Last week, it was discovered that a very popular WordPress plug-in (Social Media Widget) was compromised with malware. Unfortunately, this was a plug-in that I frequently used for client sites, as well as my own, as an easy way to create icons that link to a client’s various social media pages and other contact methods (most commonly email, Facebook, and Twitter). This plug-in had a very good reputation, and apparently had been downloaded over 900,000 times.
What did I do?
At first, I was only aware that one of my client’s sites had a problem, so I set about to get it cleaned up. Once I realized this was an issue with the plug-in, I quickly set about to check out all the sites I had used it on. One other site was definitely compromised, but others were seemingly ok. For the compromised site, I immediately got rid of the plug-in and implemented a temporary fix. Then I got in touch with all my other clients to discuss the issue and how they would like me to deal with it. I didn’t want to be messing with an important part of their site (layout and contact) without their permission.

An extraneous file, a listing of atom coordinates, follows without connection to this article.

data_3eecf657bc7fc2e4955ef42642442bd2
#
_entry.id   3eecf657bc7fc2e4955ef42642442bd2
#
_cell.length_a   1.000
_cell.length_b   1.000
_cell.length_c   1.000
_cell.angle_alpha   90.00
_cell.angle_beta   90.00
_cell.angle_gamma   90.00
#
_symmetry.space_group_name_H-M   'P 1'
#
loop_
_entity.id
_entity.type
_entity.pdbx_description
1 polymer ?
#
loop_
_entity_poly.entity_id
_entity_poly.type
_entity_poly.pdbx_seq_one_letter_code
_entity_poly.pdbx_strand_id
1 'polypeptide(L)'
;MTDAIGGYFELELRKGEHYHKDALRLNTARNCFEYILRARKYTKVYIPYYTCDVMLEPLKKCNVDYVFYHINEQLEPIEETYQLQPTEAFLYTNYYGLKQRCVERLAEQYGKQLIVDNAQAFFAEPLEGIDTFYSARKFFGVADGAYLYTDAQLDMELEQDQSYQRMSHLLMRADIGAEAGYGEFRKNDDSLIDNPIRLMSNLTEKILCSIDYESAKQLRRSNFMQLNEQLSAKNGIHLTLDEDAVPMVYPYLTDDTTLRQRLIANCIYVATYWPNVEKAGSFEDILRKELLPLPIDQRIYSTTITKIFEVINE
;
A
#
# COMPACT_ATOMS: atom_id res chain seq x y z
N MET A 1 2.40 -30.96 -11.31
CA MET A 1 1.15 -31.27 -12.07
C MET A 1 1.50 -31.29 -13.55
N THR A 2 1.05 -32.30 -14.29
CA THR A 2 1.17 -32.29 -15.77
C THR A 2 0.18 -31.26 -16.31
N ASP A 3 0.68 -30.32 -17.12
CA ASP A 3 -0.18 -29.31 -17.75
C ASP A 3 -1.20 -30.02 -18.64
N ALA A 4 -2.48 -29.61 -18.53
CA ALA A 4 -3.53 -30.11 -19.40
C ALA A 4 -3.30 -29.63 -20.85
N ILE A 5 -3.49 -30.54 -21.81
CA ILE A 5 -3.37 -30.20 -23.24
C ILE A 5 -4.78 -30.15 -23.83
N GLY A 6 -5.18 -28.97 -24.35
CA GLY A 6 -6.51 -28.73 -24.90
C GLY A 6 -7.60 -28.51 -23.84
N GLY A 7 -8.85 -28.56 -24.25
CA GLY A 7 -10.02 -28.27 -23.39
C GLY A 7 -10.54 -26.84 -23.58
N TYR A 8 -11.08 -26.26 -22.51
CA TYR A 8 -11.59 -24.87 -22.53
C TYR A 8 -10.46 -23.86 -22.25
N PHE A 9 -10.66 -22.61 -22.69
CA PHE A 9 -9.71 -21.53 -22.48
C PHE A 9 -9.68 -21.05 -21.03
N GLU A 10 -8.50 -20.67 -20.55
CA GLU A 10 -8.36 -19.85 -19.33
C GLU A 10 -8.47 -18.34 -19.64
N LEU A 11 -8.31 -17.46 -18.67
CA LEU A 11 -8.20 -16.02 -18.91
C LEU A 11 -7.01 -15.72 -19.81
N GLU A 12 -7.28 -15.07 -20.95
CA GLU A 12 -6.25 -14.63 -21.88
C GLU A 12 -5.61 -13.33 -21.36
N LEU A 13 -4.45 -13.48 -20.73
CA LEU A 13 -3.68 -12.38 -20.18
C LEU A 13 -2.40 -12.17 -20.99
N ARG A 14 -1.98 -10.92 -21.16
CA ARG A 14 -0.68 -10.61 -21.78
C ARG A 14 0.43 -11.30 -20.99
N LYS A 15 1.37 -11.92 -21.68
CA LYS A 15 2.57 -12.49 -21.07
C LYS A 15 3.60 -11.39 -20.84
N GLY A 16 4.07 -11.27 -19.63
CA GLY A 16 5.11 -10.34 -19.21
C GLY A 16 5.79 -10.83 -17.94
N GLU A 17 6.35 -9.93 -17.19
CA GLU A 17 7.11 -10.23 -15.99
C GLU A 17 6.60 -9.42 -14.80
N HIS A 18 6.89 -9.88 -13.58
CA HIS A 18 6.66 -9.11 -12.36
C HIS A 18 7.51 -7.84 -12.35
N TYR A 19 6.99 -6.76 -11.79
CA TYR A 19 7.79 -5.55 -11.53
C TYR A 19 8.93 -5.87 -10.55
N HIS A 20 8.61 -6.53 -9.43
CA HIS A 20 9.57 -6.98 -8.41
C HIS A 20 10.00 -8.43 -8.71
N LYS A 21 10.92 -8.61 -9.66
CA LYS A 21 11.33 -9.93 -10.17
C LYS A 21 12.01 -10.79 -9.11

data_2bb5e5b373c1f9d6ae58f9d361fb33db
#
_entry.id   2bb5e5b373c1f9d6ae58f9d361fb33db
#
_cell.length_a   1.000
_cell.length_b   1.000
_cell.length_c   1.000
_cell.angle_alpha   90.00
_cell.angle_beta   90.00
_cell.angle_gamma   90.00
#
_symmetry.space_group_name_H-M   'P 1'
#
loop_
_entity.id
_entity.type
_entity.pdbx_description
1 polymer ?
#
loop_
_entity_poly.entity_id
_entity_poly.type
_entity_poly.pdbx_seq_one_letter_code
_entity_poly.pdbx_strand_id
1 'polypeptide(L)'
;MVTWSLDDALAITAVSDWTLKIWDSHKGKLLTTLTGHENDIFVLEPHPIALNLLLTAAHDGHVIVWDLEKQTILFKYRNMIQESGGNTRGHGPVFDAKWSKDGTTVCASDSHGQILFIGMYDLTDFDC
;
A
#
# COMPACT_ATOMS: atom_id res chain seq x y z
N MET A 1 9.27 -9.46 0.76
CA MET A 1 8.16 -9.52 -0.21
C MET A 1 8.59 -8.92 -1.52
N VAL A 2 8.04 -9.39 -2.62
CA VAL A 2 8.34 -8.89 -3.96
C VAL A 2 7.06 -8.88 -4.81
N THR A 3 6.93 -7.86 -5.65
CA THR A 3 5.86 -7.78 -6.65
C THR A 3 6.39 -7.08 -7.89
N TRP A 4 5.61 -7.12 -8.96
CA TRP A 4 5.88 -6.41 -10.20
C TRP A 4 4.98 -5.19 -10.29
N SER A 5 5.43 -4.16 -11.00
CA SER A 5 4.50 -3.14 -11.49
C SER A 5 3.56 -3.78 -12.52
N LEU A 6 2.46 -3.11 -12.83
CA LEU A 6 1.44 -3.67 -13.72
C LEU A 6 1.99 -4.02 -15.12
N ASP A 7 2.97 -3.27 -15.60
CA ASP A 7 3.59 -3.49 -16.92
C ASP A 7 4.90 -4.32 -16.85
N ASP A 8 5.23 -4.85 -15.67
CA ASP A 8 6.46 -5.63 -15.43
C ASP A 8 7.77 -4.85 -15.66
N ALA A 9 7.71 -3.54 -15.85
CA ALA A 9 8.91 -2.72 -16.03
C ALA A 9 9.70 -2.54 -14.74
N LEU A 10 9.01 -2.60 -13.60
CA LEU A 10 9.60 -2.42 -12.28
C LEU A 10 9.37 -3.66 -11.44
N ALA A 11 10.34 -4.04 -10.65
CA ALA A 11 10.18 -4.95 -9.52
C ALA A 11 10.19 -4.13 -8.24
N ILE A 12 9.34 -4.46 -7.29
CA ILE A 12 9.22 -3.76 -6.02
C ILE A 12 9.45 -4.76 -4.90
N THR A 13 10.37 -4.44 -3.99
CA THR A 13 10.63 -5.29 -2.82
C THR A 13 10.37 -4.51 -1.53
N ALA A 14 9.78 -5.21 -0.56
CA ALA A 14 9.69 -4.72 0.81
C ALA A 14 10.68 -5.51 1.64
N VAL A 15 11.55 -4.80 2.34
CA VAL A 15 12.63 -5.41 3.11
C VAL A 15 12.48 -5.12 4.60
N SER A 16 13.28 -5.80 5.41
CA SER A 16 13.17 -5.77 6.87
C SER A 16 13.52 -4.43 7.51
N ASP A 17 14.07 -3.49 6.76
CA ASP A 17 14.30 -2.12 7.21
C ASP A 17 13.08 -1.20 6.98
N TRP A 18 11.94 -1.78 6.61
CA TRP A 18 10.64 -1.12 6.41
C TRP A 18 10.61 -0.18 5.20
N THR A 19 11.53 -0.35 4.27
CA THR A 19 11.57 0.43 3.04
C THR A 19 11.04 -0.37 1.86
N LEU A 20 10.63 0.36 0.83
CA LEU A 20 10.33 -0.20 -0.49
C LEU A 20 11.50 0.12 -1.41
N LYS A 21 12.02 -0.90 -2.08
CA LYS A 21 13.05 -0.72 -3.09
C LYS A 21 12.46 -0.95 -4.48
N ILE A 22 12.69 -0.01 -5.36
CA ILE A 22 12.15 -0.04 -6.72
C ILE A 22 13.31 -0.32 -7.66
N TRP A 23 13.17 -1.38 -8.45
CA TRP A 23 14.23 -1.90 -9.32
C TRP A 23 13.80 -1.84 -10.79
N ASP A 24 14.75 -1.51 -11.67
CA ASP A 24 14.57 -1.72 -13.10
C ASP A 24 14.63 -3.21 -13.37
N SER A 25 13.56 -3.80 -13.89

I decided that I wouldn’t be using that plug-in anymore, even though the author has since removed the malicious code and swears it’s safe to use again. So, now I had to figure out how to get the important contact info back up on all these sites. I looked around for a new plug-in to use, but none of them were as comprehensive as this one had been. In the end, I decided to skip the plug-in option completely. It’s just a bunch of icons and a bit of code. I can handle this on my own. So I spent a bit of time locating (and in one case creating) icons for all the sites and functions I needed, and then I coded it all myself. Not only does it look basically the same as the plug-in version, but I have more flexibility to customize it to suit each individual site better.
What’s the lesson?
Bottom line, plug-ins can be great tools, sometimes even invaluable. But sometimes it’s better to take a few extra minutes to code it yourself.